Critic Reviews



Based on 35 critic reviews provided by Metacritic.com
Wall Street Journal
Provides a reminder of the power of unadorned drama and language -- whole torrents of eloquent words -- in the service of a nifty idea.
Chicago Sun-Times
The movie is essentially a morality play, and it's not a surprise to learn that Larry Cohen, the writer, came up with the idea 20 years ago--when there were still phone booths and morality plays.
Farrell is a dynamo. And Kiefer Sutherland, whose sniper role is essentially a voice on the phone, matches Farrell subtle shift for subtle shift.
The result is a movie that combines a seriousness of purpose with an impish delight in craft, in a way Hitchcock would have appreciated.
A lean, mean tension machine, setting up its premise, executing it with smarts, throwing in enough twists to keep things interesting, and wrapping it up before anyone can get fatigued or reflective. It's on the money.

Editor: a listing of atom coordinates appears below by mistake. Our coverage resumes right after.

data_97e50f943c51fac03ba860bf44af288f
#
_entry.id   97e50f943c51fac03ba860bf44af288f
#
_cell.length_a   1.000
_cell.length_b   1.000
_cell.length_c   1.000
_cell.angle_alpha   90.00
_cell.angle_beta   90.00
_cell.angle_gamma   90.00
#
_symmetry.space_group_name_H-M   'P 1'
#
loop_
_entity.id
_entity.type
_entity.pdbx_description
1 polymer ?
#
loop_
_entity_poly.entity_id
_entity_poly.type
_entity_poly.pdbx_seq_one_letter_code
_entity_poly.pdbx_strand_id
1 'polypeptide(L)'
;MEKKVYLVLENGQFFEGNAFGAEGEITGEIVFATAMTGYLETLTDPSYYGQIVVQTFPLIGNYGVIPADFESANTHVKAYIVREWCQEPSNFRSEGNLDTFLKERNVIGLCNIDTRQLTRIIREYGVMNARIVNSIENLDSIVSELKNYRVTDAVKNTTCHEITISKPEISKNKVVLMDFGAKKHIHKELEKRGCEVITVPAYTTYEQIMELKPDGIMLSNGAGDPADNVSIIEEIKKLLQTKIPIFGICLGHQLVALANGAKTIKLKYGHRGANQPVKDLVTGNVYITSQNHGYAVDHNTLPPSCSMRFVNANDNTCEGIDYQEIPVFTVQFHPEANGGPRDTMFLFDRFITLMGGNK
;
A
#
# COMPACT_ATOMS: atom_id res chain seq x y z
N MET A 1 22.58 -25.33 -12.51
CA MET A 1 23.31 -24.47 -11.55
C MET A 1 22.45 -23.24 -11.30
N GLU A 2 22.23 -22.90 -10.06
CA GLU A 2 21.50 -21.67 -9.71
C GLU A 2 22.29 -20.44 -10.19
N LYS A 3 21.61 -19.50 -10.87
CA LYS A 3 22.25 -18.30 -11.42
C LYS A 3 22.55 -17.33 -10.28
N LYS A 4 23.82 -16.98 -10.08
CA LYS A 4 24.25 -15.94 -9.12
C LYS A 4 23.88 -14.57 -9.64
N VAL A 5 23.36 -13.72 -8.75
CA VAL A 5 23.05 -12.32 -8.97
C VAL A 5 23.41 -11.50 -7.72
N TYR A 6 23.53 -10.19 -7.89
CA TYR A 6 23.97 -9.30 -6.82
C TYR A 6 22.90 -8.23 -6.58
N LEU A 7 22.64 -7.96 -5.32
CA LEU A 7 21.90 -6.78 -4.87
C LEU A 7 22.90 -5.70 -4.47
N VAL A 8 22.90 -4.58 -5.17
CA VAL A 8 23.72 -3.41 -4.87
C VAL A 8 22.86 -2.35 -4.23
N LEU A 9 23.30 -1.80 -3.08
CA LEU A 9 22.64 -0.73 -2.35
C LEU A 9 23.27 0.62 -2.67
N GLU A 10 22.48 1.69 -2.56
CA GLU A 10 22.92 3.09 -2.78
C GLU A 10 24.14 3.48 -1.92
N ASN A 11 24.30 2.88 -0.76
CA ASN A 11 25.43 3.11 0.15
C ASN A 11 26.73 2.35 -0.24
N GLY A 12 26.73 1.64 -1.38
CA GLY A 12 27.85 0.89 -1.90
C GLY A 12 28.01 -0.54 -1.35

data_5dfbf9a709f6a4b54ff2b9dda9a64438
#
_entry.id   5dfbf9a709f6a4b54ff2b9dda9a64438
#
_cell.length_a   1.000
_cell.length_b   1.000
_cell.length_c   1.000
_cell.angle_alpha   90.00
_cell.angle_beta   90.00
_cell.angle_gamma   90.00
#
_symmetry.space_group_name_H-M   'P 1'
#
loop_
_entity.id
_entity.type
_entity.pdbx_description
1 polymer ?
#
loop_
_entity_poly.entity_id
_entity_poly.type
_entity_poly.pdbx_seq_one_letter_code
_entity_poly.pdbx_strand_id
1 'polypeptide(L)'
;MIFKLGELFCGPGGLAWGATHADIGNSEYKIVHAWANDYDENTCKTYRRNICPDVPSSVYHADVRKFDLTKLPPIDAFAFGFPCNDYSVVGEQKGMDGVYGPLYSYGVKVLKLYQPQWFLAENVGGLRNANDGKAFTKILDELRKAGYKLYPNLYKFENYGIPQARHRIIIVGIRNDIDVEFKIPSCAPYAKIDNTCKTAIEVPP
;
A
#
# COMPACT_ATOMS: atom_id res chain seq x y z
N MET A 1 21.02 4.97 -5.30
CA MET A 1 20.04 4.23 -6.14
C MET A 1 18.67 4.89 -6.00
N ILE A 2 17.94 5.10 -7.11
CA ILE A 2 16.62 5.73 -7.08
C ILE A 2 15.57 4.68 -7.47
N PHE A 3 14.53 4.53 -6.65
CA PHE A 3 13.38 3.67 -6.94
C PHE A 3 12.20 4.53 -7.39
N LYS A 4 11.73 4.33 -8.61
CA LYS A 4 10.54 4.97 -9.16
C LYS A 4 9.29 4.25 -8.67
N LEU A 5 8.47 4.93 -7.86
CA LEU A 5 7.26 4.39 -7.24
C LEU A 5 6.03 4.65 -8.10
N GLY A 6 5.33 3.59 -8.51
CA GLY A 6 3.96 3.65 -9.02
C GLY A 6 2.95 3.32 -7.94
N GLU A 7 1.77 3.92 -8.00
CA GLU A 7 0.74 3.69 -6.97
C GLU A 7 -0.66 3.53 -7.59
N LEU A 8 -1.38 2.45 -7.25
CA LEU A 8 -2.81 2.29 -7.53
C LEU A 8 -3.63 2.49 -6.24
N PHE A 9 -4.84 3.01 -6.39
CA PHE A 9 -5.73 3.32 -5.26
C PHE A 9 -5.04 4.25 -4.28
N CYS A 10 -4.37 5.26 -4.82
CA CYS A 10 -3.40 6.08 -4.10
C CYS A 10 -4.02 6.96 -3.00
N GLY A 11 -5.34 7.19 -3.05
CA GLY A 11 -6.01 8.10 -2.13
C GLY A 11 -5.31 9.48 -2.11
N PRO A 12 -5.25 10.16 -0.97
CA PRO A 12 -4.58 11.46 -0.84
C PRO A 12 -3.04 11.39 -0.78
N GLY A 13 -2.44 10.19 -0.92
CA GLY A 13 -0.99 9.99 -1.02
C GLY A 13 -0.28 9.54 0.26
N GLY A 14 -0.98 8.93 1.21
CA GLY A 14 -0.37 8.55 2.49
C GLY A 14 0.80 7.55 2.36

Has undertones of serious commentary on American violence, thanks to the screenplay by Larry Cohen, who often uses horror-film plots to explore cracks and contradictions in society.
New York Post
A tabloidy, nail-biting thriller.
Entertainment Weekly
It's an energetic stunt of a movie, and it wants to make us sweat like it's 1974.
Superficially gritty yet soullessly slick melodrama.
New York Daily News
Farrell, adding to the case for his impending stardom, locks into his role with the laser precision of the sniper's rifle scope.
Without question, the whole thing's absurd -- this is, remember, about a guy stuck in a phone booth -- but for its first 40 minutes or so it's also mildly entertaining, fueled by the nuttiness of the setup and Schumacher's energy.
Philadelphia Inquirer
A high-concept hostage drama of absolutely no value to anyone -- except maybe Bell Atlantic, whose titular street-corner pay phone is on screen for almost every agonizing frame.

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